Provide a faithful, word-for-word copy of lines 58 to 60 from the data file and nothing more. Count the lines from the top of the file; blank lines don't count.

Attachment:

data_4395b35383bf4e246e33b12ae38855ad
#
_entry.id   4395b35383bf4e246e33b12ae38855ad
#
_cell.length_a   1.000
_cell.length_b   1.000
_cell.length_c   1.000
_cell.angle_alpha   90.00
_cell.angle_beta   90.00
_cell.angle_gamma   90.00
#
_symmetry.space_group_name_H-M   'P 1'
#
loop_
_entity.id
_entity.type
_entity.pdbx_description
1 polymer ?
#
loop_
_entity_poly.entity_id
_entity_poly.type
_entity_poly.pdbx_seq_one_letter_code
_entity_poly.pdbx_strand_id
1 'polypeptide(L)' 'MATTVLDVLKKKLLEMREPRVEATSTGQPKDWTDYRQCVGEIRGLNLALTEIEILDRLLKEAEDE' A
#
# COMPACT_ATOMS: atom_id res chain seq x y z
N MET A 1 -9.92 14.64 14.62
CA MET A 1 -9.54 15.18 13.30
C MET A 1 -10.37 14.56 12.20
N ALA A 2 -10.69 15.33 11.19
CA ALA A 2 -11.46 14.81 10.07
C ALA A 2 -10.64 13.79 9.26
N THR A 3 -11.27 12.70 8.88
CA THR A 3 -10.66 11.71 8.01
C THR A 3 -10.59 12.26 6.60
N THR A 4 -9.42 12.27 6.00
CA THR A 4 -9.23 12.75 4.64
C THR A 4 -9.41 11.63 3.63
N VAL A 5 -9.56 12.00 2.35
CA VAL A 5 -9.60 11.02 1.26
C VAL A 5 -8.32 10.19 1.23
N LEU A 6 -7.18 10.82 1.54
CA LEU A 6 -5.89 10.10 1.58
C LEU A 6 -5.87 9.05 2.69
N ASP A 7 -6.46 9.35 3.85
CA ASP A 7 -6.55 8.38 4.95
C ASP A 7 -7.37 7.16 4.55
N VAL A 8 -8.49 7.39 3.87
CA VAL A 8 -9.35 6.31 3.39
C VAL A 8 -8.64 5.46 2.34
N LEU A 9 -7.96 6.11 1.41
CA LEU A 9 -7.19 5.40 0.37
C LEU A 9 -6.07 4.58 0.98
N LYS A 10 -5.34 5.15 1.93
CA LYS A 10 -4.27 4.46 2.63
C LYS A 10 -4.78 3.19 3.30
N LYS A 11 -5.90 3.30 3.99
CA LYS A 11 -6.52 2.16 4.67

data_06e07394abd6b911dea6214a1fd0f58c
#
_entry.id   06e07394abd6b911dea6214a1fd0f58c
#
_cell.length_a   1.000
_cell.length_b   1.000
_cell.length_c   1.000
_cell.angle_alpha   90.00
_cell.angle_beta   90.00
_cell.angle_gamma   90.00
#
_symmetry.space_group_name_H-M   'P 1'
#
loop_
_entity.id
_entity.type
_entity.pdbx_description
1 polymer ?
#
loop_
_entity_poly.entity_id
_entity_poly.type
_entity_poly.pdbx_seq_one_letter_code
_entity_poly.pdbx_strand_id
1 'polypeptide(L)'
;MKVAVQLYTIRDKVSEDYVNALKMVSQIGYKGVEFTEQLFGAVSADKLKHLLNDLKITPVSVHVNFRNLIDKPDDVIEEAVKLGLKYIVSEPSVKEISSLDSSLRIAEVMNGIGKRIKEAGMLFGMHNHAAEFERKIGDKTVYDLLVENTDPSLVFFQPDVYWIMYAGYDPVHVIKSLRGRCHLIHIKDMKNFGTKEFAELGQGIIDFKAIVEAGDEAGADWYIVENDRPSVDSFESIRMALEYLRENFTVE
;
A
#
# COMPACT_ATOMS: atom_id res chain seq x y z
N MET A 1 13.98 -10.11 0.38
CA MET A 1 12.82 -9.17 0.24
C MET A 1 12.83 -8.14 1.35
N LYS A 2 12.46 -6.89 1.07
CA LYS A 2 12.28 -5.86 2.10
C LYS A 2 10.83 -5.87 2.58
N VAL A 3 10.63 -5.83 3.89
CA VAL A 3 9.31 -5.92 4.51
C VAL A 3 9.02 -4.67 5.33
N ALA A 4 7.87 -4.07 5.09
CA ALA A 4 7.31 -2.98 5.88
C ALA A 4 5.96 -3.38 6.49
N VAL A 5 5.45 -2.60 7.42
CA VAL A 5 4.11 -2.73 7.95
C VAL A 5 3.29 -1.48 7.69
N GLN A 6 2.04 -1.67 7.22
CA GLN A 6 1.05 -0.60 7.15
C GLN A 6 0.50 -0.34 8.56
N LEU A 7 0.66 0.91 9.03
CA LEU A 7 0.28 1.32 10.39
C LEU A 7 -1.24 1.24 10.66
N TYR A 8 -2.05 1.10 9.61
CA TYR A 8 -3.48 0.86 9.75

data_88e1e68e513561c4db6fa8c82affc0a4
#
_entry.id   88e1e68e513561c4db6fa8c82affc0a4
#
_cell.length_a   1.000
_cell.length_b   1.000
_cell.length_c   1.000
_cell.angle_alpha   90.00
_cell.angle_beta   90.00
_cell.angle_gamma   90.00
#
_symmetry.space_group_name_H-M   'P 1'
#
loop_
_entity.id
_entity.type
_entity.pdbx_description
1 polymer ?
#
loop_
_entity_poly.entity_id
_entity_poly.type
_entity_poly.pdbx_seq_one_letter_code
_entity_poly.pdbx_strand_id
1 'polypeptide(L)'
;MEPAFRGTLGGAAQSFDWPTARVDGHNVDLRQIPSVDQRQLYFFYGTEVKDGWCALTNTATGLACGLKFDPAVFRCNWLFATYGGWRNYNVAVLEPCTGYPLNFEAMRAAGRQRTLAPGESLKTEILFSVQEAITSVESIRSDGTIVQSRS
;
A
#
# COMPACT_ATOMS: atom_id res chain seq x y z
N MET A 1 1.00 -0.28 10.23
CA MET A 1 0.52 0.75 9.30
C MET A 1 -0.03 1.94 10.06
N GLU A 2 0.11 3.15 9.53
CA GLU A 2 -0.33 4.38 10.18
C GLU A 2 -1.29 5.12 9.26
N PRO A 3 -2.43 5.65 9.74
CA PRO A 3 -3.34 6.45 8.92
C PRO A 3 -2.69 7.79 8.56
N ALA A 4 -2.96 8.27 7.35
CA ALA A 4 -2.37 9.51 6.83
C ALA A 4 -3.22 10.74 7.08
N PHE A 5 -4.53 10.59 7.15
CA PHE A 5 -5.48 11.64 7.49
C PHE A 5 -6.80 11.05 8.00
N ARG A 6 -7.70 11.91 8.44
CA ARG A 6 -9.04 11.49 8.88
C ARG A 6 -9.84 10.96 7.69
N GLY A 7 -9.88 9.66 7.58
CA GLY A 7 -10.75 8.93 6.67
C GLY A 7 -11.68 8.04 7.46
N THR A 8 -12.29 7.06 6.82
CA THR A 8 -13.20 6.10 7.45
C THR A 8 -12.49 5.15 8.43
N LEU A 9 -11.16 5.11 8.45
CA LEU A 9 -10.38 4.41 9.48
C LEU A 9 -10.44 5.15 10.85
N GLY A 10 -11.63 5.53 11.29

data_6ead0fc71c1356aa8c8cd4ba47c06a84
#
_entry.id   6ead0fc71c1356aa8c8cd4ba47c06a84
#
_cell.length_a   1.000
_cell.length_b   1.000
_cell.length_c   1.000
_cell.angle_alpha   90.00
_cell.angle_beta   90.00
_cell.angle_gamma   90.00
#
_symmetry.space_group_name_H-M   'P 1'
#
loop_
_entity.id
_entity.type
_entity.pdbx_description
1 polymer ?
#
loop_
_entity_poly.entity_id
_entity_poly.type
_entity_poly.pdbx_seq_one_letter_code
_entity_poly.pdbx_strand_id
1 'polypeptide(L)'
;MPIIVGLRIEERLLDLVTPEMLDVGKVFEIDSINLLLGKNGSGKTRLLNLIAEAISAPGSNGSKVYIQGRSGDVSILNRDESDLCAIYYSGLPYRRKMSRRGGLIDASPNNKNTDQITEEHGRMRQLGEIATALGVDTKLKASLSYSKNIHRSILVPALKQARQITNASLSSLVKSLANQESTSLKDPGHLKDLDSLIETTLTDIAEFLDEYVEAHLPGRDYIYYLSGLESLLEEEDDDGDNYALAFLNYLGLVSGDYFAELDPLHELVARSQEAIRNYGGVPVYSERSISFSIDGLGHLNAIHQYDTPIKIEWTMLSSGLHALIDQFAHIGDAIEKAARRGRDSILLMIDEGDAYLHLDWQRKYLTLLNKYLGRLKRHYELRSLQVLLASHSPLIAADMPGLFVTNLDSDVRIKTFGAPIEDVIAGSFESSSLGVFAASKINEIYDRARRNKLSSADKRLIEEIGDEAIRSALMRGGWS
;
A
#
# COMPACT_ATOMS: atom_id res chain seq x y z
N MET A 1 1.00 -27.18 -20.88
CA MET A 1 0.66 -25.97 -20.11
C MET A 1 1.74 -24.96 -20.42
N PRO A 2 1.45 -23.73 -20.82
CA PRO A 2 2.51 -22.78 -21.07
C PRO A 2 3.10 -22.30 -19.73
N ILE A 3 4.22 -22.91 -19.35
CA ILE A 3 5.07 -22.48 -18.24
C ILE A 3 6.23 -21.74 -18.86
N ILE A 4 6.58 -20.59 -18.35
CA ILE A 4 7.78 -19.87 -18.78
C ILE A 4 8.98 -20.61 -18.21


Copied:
N LYS A 11 -5.90 3.30 3.99
CA LYS A 11 -6.52 2.16 4.67

data_06e07394abd6b911dea6214a1fd0f58c